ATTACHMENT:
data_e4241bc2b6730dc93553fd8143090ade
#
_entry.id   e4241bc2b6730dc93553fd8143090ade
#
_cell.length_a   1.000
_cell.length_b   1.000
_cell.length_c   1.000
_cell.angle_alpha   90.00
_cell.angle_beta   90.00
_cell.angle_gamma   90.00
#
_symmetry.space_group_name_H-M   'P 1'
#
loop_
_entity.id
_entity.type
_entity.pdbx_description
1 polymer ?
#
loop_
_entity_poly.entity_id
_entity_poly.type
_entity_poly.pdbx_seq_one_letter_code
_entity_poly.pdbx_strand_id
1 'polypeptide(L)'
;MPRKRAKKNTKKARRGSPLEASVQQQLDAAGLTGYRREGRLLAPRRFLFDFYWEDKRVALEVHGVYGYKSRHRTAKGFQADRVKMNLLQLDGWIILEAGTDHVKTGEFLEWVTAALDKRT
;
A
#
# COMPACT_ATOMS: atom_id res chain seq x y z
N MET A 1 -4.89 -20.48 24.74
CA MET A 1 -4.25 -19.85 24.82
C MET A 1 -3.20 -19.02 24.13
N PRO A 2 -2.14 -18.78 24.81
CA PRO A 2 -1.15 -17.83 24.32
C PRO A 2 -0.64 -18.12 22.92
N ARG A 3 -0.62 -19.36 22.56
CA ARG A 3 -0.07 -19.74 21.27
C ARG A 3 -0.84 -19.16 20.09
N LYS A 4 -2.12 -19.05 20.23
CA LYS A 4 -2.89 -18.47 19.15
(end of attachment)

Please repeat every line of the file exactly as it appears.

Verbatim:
data_e4241bc2b6730dc93553fd8143090ade
#
_entry.id   e4241bc2b6730dc93553fd8143090ade
#
_cell.length_a   1.000
_cell.length_b   1.000
_cell.length_c   1.000
_cell.angle_alpha   90.00
_cell.angle_beta   90.00
_cell.angle_gamma   90.00
#
_symmetry.space_group_name_H-M   'P 1'
#
loop_
_entity.id
_entity.type
_entity.pdbx_description
1 polymer ?
#
loop_
_entity_poly.entity_id
_entity_poly.type
_entity_poly.pdbx_seq_one_letter_code
_entity_poly.pdbx_strand_id
1 'polypeptide(L)'
;MPRKRAKKNTKKARRGSPLEASVQQQLDAAGLTGYRREGRLLAPRRFLFDFYWEDKRVALEVHGVYGYKSRHRTAKGFQADRVKMNLLQLDGWIILEAGTDHVKTGEFLEWVTAALDKRT
;
A
#
# COMPACT_ATOMS: atom_id res chain seq x y z
N MET A 1 -4.89 -20.48 24.74
CA MET A 1 -4.25 -19.85 24.82
C MET A 1 -3.20 -19.02 24.13
N PRO A 2 -2.14 -18.78 24.81
CA PRO A 2 -1.15 -17.83 24.32
C PRO A 2 -0.64 -18.12 22.92
N ARG A 3 -0.62 -19.36 22.56
CA ARG A 3 -0.07 -19.74 21.27
C ARG A 3 -0.84 -19.16 20.09
N LYS A 4 -2.12 -19.05 20.23
CA LYS A 4 -2.89 -18.47 19.15